From the Center
For those who are less than excited by the upcoming eighteen months of uninterrupted discussion of Joe Biden’s age and Donald Trump’s court calendar, it may or may not be helpful to know that the 2028 presidential campaign is already underway. But what the two most prominent combatants in the extremely early stages of the next election cycle lack in timeliness and patience, they make up for in anger and mutual contempt.
Neither Ron DeSantis nor Gavin Newsom would be upset if they were able to take up residency in the White House in January of 2025 rather than waiting for another four years. But decorum requires Newsom to wait until Biden has concluded his presidency, and barring an unexpected health matter, the California governor will spend this election cycle vigorously campaigning for Biden while emphasizing how much more energetic and combative he is than the current president. Because Trump is no longer in office, DeSantis is not waiting to mount his own campaign, but his chances for victory appear small at the moment, so it’s likely that he will be a second-time candidate four years from now.
But neither Newsom nor DeSantis feels compelled to wait until the current campaign has concluded before beginning the next one. Already, the two Sunbelt governors have been exchanging small arms fire for the last several months, each pointing to the other as to all that’s wrong with American politics and state governance.
This transcontinental rivalry began to pick up steam during the coronavirus pandemic, when Florida and California’s leaders pursued diametrically opposite paths in how they handled the shutdown and reopening of their respective states. DeSantis pushed hard for stores and schools to reopen as quickly as possible, and then touted the economic and educational benefits of his more aggressive approach. Newsom moved much more cautiously and emphasized the health benefits to his constituents of moving more gradually.
It’s debatable that COVID policy will play much of a role in the 2024 election debate, let alone four years further into the future. But the stark contrast between the two men’s strategies lit a fire under both of them and has fostered a rivalry that has continued to escalate over the last couple of years. What started out as occasional tweets or offhand references on cable television has since mushroomed into a much more heated and heightened rivalry, in which both Newsom and DeSantis have sought out highly visible opportunities to score political points at the expense of the other.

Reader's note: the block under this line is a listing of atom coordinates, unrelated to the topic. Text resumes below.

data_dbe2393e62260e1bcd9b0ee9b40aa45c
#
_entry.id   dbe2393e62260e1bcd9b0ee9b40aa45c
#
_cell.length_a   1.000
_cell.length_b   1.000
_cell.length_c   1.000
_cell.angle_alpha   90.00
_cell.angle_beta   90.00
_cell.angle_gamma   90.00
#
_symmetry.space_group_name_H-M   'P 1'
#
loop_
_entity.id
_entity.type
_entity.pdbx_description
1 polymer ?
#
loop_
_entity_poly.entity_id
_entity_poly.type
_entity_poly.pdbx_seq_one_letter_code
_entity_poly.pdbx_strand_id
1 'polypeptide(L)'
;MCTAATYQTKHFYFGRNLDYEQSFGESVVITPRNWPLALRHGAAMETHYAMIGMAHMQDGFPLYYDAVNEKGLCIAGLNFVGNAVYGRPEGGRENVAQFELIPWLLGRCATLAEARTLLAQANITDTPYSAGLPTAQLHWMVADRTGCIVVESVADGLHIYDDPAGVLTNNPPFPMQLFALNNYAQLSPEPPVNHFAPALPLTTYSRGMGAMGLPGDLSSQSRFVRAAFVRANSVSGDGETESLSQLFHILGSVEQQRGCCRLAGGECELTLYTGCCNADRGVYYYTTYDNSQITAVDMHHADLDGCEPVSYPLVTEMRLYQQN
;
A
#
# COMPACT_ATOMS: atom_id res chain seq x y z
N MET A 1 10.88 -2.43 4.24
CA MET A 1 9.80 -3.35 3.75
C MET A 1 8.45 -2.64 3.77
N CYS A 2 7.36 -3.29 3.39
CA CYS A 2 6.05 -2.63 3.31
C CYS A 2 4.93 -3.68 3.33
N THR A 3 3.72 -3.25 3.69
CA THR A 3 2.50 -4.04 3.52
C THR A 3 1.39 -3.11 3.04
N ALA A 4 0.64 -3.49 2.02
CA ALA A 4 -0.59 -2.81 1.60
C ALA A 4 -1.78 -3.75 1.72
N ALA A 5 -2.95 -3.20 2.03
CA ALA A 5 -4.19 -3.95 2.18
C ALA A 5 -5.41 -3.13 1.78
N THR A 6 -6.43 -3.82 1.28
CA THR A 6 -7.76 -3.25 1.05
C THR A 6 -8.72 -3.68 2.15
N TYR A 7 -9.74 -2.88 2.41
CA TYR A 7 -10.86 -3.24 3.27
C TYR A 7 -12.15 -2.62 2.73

Their rivalry reached a new level of vitriol earlier this year when both men invaded each other’s turf to castigate the other from close range. Newsom traveled to Florida this spring to meet with students at the New College of Florida, which had turned into a battleground in the nation’s cultural war after DeSantis named several conservative trustees of a previously liberal academic institution. Newsom accused his fellow governor of “bullying and intimidating vulnerable communities” and attacked DeSantis’ plan as “weakness masquerading as strength”. This was just a few weeks after DeSantis spoke at the Ronald Reagan Presidential Library, where he delivered a scathing denunciation of California’s “woke ideology” and excoriated “lockdown politicians” such as Newsom.
In the last couple of weeks, the two governors have intensified their feud even further. DeSantis sent two planeloads of undocumented migrants to Sacramento, repeating a stunt he had pulled last year when his office arranged for a similar group of immigrants to be transported to Massachusetts. Since then, Newsom has called for an amendment to the U.S. Constitution requiring stricter gun control and used an extended interview on Fox News to agree to a debate with DeSantis moderated by Fox host Sean Hannity.
Most telling about this next generation of political warfare is the content of the arguments between the two men. Neither demonstrates nearly as much interest in discussing economic and housing policy as their continued focus on social and cultural issues. Newsom tends to emphasize abortion rights, same-sex marriage, and gun control, while DeSantis spends most of his time on crime, immigration, and school curriculum.
Both recognize that these are the topics that are most exciting to their parties’ respective bases, and so both devote much of their firepower to motivating their true believers. There will be plenty of time for swing voters five years from now, when the two of them will face off for real. In the meantime, this long-distance shadowboxing effectively serves both of their interests.
Dan Schnur is a Professor at the University of California – Berkeley, Pepperdine University, and the University of Southern California, where he teaches courses in politics, communications and leadership. Dan is a No Party Preference voter, but previously worked on four presidential and three gubernatorial campaigns, serving as the national Director of Communications for the 2000 presidential campaign of U.S. Senator John McCain and the chief media spokesman for California Governor Pete Wilson. He has a Center bias.
This piece was reviewed and edited by Isaiah Anthony, Deputy Blog Editor (Center bias).